English 3312C Fall 2020 HW#2 OEDIPUS the KING Topic: What is the Purpose of “The Jocasta Scene”? (Lines 709-953) As a “model” for the form of your essay, you are encouraged to use the three-paragraph format employed in the sample essay on “The Cask of Amontillado.” Paragraph One: A “Statement” of the “tragic arc” of Oedipus: “Sophocles’ Oedipus the King is a play about a ________, ______, ______ man who….” Paragraph Two: Quote directly and paraphrase from the scene, paying special attention to the speeches of Jocasta. Paragraph Three: Answer the question by showing how this scene is an organic and necessary part of the tragedy. This essay is due by 10PM, Sunday, October 13th.
Writing the Argumentative, Three-paragraph Essay.
Dear Students. You will soon be writing your first essay.
To help you with that task (as well as with the writing of each of the essays that follow,) you are here provided with a sample, “Three-paragraph Essay” on Edgar Allan Poe’s short story, “The Cask of Amontillado”; the topic: “What is the purpose of the trowel scene?”
——Read this short story in a book, online, or impressed on a clay tablet.——-
When you finish, ask yourself the following questions:
1) Who is the Protagonist?
2) From what point-of-view is the story written?
3) What is it “about” (theme)?
Answer to question #1: Montresor.
Answer to question #2: First-Person.
Answer to question #3: You will have to think about this one.
(Ask and answer each of the above questions for each essay assignment.)
Sample Essay on Poe’s Short Story: “The Cask of Amontillado”
Topic: The Purpose of the “Trowel Scene” in Poe’s “The Cask of Amontillado.”
Edgar Allan Poe’s “The Cask of Amontillado” is the story of a proud, clever, vengeful man, who obsessed with the claim that the loss of his former happiness is the fault of a man whose condition he envies, attempts to restore that happiness by plotting and successfully carrying out the murder of that man—only two discover that this act of vengeance (the success of which depends on its “impunity”) has, ironically, resulted in his half-century of guilt and unhappiness.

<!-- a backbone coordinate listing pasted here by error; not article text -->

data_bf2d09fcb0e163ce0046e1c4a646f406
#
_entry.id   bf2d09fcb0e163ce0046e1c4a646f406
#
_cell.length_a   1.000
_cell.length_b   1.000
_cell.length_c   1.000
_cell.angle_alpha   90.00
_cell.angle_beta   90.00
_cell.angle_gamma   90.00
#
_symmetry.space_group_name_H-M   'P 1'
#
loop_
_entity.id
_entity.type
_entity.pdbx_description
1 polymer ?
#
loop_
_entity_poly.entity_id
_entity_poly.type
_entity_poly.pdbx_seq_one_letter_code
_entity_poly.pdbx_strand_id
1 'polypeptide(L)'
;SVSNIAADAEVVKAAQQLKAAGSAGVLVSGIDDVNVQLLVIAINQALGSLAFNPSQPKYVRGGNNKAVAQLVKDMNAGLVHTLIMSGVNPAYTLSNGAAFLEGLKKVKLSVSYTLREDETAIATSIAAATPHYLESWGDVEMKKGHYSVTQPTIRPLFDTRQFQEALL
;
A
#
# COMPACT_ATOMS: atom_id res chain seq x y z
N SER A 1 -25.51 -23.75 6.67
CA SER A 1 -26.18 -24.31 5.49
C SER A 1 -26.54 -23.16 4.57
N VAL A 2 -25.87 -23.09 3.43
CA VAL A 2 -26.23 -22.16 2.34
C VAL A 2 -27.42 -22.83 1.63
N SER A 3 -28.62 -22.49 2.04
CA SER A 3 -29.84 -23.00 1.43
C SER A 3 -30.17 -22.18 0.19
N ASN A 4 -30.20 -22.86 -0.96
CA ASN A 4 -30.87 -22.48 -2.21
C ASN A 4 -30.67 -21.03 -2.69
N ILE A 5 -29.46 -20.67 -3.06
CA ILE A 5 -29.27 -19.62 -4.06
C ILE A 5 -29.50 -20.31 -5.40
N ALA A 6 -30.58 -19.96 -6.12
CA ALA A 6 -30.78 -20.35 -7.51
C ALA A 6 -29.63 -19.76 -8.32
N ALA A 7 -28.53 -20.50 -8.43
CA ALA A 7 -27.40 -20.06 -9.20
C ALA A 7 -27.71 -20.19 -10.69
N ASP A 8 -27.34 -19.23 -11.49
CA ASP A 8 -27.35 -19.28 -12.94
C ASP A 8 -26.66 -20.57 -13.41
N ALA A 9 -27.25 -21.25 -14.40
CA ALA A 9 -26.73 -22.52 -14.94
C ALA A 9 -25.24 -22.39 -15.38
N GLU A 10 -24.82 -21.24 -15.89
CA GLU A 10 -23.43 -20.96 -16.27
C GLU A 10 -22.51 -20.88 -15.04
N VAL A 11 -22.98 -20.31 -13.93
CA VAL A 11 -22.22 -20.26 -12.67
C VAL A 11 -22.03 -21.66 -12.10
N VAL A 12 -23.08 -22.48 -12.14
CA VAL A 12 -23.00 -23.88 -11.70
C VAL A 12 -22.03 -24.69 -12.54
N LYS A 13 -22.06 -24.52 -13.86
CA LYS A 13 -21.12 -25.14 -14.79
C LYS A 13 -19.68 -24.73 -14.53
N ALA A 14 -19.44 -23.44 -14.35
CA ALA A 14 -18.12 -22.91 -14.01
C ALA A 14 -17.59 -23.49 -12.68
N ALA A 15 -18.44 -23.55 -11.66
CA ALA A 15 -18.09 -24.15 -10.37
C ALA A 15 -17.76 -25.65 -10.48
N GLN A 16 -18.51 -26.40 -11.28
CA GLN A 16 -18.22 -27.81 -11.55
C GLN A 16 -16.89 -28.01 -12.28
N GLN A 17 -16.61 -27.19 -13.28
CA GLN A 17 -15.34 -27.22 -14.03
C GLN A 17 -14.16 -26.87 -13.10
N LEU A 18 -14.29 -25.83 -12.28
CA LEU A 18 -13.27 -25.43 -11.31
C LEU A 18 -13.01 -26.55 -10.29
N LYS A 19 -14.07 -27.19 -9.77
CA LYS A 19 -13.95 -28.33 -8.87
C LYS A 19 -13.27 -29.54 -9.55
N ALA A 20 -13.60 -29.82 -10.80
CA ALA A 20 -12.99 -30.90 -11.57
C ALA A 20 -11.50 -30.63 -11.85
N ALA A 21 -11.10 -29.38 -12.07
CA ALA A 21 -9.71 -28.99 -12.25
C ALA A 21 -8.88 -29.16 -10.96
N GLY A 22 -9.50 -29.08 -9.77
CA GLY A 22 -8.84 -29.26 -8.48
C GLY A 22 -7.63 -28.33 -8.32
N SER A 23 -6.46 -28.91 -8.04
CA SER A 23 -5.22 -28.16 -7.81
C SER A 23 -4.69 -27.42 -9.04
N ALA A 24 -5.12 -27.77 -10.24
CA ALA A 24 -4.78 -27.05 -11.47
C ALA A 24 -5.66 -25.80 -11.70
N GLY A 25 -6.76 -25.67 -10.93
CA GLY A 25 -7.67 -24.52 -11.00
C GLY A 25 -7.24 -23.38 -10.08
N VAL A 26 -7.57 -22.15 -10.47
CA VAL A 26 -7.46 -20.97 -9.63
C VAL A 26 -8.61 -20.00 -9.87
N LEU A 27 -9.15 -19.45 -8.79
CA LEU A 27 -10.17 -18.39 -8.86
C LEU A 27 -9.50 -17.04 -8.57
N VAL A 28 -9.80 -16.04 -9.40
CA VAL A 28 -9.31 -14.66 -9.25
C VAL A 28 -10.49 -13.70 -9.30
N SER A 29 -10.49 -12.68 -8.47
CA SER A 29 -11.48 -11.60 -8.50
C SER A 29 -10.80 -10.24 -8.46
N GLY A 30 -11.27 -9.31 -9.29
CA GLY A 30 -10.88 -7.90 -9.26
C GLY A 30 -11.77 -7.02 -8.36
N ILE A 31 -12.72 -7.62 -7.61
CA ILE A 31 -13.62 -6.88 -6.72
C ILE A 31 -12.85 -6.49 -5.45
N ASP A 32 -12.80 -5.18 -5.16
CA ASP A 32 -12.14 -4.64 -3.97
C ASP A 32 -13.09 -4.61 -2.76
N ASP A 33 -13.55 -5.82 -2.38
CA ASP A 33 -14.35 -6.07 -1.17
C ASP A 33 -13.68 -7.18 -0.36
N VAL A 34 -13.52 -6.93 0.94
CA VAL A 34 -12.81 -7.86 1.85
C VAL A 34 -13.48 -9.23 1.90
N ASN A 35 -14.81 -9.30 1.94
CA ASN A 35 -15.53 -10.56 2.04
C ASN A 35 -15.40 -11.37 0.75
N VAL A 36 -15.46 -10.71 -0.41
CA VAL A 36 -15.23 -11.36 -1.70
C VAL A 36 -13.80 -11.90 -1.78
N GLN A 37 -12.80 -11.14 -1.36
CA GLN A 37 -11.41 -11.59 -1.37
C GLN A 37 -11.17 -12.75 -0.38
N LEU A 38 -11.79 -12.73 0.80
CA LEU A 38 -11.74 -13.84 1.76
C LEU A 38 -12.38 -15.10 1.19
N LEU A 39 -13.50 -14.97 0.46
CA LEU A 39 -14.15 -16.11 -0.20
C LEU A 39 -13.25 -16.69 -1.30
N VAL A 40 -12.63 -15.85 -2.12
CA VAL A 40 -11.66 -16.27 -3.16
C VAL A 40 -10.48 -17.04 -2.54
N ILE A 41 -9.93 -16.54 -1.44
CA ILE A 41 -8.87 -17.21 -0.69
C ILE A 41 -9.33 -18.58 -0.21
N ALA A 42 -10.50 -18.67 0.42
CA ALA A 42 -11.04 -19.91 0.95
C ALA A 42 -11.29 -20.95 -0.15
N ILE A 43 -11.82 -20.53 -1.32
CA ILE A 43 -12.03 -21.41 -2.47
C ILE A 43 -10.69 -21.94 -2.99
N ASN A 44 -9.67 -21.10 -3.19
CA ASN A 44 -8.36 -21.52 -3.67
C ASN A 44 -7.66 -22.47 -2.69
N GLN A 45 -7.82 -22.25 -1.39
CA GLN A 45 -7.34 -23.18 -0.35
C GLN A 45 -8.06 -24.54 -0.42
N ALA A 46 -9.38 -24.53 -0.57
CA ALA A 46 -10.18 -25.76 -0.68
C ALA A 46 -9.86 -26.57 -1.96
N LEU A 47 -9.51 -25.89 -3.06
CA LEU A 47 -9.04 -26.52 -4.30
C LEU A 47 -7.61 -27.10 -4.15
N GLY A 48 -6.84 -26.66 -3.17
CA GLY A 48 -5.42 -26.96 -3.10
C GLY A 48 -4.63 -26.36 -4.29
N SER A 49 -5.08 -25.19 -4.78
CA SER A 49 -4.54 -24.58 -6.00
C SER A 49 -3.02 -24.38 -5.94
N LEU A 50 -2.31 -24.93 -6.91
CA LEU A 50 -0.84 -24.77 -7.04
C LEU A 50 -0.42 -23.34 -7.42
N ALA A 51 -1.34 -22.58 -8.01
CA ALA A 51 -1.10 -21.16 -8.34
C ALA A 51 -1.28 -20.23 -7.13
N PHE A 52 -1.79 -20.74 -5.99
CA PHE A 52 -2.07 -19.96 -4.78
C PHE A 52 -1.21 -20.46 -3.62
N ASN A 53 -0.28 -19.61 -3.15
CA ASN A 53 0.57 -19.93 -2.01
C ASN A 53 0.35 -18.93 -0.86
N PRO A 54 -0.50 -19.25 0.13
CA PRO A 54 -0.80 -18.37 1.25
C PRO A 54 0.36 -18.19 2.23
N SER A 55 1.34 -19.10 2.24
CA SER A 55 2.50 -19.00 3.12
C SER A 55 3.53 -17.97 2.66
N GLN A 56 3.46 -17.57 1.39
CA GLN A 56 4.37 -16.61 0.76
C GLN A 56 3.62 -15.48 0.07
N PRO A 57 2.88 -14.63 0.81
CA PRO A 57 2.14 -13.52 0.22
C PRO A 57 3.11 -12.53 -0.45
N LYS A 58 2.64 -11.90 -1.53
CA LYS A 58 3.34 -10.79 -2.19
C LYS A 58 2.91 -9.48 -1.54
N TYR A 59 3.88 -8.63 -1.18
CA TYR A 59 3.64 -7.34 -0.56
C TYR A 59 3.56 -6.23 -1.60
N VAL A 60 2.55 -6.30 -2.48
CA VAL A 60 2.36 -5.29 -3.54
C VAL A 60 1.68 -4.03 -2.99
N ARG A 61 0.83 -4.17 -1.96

About midway in the story, when the protagonist, Montresor, is leading his “enemy,” Fortunato, deep into the catacombs, he speaks: “The Nitre!” I said; “see, it increases. It hangs upon the vaults.. We are below the river’s bed….Come, we will go back ere it is too late.” Fortunato refuses, “It is nothing,” he said. I broke and reached him a flagon of De Grave. He emptied it at a breath. His eyes flashed with a fierce light.” Fortunato gestures during a toast: “His eyes flashed with a fierce light. He laughed and threw the bottle upwards with a gesticulation I did not understand.” Montresor is puzzled: “I looked at him in surprise. He repeated the movement—a grotesque one.” Fortunato then asks him if he is ”not of the brotherhood…You are not of the masons?” (i.e., a member of the Masonic Order).
“Yes, yes,” I said; “yes, yes.”
“You? Impossible! A Mason?”
“A mason,” I replied.
Fortunato demands “a sign.”
“It is this,” Montresor answers, and produces “from beneath the folds of (his) roquelaire a trowel.” “You jest,” Fortunato exclaims, “recoiling a few paces. But let us proceed to the Amontillado.” The trowel, it turns out, is what Montresor will use to wall up Fortunato, to bury him alive in the hastily erected “tomb,” and in that moment, believing he has achieved the vengeance that he had so eagerly sought.
The purpose of the trowel scene is both to foreshadow as well as compound the irony inherent in Montresor’s “revenge.” A trowel is used in construction. It is a building tool. It is with this tool that Montresor hopes to reclaim his happiness—to reconstruct, as it were, the happiness he believes was destroyed by Fortunato. (It is significant that we are never told just what “injuries by Fortunato” that Montresor had “borne.”) Montresor’s act of mockery and hubris in showing Fortunato the tool to be used in his destruction shows just how confident he is in his plot to commit the murder, and incidentally, reveals the murder weapon well before it is to used—always a good thing. Furthermore, as the trowel is used as that weapon, it becomes at least as “grotesque” as the gesture made by the “Unfortunate Fortunato,” the “innocent” tool used to perform an evil act. Having successfully carried out his crime, Montresor mocks with his own screams those of his victim’s; but Montresor’s mockery of Fortunato returns to mock him; and after completing his “perfect crime,” he attempts to rationalize his emotions, to make them appear natural: “My heart grew sick; it was the dampness of the catacombs that made it so.” And, fifty years later, he is still haunted by his crime: having imprisoned the wretched Fortunato all those years ago, he has only succeeded in imprisoning himself in his own misery. Indeed, his final prayer, “Requiescat in pace,” might be seen as a hapless plea for his own inner peace.
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